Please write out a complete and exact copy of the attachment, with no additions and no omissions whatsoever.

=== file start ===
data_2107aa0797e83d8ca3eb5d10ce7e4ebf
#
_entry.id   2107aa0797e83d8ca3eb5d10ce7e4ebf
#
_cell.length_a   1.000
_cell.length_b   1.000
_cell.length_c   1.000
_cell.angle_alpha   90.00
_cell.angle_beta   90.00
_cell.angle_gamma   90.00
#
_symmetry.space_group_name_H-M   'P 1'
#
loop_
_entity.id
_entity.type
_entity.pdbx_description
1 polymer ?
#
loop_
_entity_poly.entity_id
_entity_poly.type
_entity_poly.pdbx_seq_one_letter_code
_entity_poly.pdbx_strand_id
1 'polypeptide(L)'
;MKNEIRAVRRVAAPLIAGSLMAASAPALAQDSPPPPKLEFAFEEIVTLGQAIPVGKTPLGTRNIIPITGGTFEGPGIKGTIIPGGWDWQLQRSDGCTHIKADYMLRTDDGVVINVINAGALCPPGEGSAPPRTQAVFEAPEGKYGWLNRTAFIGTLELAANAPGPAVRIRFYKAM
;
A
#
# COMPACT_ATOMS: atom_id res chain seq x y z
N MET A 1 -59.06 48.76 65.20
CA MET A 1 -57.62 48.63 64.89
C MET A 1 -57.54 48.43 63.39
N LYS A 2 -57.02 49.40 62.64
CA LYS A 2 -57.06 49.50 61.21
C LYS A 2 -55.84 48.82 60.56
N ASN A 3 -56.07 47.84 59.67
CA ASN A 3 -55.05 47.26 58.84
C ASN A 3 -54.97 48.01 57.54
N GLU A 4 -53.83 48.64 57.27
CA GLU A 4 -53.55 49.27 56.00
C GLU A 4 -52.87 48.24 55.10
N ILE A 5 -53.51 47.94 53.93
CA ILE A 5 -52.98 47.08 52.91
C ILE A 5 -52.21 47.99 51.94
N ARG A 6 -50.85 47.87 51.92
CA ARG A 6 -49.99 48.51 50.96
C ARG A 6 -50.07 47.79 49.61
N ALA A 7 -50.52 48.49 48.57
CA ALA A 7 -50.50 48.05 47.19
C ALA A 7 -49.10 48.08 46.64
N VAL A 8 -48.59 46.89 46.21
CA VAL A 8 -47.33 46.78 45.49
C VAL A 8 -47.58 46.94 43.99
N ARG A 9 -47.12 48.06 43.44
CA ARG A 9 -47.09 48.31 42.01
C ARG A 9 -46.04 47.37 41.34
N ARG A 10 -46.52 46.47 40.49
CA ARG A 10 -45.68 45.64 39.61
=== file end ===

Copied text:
data_2107aa0797e83d8ca3eb5d10ce7e4ebf
#
_entry.id   2107aa0797e83d8ca3eb5d10ce7e4ebf
#
_cell.length_a   1.000
_cell.length_b   1.000
_cell.length_c   1.000
_cell.angle_alpha   90.00
_cell.angle_beta   90.00
_cell.angle_gamma   90.00
#
_symmetry.space_group_name_H-M   'P 1'
#
loop_
_entity.id
_entity.type
_entity.pdbx_description
1 polymer ?
#
loop_
_entity_poly.entity_id
_entity_poly.type
_entity_poly.pdbx_seq_one_letter_code
_entity_poly.pdbx_strand_id
1 'polypeptide(L)'
;MKNEIRAVRRVAAPLIAGSLMAASAPALAQDSPPPPKLEFAFEEIVTLGQAIPVGKTPLGTRNIIPITGGTFEGPGIKGTIIPGGWDWQLQRSDGCTHIKADYMLRTDDGVVINVINAGALCPPGEGSAPPRTQAVFEAPEGKYGWLNRTAFIGTLELAANAPGPAVRIRFYKAM
;
A
#
# COMPACT_ATOMS: atom_id res chain seq x y z
N MET A 1 -59.06 48.76 65.20
CA MET A 1 -57.62 48.63 64.89
C MET A 1 -57.54 48.43 63.39
N LYS A 2 -57.02 49.40 62.64
CA LYS A 2 -57.06 49.50 61.21
C LYS A 2 -55.84 48.82 60.56
N ASN A 3 -56.07 47.84 59.67
CA ASN A 3 -55.05 47.26 58.84
C ASN A 3 -54.97 48.01 57.54
N GLU A 4 -53.83 48.64 57.27
CA GLU A 4 -53.55 49.27 56.00
C GLU A 4 -52.87 48.24 55.10
N ILE A 5 -53.51 47.94 53.93
CA ILE A 5 -52.98 47.08 52.91
C ILE A 5 -52.21 47.99 51.94
N ARG A 6 -50.85 47.87 51.92
CA ARG A 6 -49.99 48.51 50.96
C ARG A 6 -50.07 47.79 49.61
N ALA A 7 -50.52 48.49 48.57
CA ALA A 7 -50.50 48.05 47.19
C ALA A 7 -49.10 48.08 46.64
N VAL A 8 -48.59 46.89 46.21
CA VAL A 8 -47.33 46.78 45.49
C VAL A 8 -47.58 46.94 43.99
N ARG A 9 -47.12 48.06 43.44
CA ARG A 9 -47.09 48.31 42.01
C ARG A 9 -46.04 47.37 41.34
N ARG A 10 -46.52 46.47 40.49
CA ARG A 10 -45.68 45.64 39.61